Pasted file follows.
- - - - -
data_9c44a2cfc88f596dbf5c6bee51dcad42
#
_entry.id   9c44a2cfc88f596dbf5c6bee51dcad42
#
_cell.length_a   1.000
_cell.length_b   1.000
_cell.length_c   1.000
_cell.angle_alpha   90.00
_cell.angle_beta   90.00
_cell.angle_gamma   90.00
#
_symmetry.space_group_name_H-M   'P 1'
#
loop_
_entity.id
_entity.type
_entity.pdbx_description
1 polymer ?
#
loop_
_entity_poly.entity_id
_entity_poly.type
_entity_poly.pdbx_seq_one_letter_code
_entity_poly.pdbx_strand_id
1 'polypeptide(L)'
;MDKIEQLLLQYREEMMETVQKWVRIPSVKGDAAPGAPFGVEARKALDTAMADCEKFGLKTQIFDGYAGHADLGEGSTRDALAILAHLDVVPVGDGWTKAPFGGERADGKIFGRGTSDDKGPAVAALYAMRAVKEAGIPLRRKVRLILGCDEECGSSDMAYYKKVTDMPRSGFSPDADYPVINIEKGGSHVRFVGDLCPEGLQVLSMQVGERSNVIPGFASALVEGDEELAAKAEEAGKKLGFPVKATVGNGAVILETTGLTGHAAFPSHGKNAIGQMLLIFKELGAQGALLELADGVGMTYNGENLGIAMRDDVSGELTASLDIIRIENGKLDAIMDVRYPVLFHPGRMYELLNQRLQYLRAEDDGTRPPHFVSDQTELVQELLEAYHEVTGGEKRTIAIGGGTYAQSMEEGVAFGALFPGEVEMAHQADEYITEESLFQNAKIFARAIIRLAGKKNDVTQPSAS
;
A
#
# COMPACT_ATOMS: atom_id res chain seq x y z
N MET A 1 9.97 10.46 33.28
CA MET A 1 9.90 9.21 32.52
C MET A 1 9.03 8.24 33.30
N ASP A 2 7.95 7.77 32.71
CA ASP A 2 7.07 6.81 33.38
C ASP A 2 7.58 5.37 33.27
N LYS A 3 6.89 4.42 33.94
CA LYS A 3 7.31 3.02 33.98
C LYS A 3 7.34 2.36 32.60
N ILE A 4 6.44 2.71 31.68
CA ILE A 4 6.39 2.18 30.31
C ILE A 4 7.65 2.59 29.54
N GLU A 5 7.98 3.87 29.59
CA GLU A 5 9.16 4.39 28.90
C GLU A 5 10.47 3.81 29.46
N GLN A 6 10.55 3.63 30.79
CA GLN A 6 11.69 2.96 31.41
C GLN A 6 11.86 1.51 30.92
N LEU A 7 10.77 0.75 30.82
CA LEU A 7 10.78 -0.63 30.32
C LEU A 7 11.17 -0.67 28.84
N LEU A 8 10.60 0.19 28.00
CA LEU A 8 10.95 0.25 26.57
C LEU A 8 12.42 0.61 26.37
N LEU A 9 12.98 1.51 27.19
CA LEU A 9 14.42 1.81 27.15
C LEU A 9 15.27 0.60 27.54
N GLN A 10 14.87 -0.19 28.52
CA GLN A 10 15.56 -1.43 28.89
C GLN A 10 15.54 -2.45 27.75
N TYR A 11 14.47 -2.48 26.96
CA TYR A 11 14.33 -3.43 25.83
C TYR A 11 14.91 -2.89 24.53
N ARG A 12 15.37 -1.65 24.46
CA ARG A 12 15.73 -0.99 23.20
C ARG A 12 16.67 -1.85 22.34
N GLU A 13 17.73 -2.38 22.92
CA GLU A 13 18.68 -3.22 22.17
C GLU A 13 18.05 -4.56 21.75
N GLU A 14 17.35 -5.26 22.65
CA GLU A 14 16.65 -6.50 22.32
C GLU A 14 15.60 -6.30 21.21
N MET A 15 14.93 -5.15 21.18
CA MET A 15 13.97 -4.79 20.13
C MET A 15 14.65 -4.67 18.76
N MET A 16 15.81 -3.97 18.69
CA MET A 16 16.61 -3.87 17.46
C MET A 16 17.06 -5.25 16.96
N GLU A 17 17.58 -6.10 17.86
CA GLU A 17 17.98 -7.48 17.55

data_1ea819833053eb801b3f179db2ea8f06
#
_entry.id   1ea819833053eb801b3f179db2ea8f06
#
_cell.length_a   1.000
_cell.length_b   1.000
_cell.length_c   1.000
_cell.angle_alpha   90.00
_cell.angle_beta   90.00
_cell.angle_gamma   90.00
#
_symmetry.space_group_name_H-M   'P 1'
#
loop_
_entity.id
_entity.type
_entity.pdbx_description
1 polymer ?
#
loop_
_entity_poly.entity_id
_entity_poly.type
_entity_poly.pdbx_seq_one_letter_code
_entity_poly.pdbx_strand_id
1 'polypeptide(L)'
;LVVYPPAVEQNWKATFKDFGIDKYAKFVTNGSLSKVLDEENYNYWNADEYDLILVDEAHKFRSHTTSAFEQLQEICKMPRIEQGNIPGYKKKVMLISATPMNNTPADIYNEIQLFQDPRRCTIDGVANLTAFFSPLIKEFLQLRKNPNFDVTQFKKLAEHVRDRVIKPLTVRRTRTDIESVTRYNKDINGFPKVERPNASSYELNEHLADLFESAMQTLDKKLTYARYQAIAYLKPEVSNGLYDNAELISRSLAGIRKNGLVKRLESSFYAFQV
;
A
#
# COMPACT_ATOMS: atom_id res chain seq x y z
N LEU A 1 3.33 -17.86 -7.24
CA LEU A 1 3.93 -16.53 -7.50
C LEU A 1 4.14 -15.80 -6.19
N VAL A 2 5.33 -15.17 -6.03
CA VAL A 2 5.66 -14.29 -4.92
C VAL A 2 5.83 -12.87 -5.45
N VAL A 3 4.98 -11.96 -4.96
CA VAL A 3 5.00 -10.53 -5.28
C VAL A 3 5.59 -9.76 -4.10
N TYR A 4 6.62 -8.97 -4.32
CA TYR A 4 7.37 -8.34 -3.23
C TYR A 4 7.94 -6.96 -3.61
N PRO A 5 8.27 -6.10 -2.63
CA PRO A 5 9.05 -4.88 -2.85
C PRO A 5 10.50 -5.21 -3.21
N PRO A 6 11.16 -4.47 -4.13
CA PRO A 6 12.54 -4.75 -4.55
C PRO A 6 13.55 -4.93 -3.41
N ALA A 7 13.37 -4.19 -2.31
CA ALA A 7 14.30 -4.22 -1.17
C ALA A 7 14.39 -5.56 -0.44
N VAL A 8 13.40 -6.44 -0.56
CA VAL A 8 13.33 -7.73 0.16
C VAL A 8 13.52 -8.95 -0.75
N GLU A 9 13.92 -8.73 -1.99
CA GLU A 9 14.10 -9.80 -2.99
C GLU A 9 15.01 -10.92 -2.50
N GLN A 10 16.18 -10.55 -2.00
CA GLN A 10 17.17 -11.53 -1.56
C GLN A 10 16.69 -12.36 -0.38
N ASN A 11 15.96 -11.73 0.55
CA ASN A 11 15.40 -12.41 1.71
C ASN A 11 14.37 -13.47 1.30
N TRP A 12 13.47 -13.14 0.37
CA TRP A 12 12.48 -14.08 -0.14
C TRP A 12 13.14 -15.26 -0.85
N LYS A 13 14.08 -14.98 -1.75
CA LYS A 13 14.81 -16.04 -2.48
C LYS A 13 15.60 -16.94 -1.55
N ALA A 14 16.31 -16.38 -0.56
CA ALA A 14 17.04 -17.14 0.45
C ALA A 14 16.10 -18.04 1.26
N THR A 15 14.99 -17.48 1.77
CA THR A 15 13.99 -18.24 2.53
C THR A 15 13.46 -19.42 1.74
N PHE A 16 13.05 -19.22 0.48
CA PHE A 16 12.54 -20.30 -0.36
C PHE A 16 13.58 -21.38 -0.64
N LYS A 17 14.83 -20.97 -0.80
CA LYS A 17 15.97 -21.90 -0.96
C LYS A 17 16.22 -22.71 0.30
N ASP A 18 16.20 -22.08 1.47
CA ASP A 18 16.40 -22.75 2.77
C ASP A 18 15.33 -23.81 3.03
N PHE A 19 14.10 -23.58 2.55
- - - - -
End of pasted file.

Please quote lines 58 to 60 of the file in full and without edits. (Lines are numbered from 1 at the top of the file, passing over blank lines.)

N GLN A 10 14.87 -0.19 28.52
CA GLN A 10 15.56 -1.43 28.89
C GLN A 10 15.54 -2.45 27.75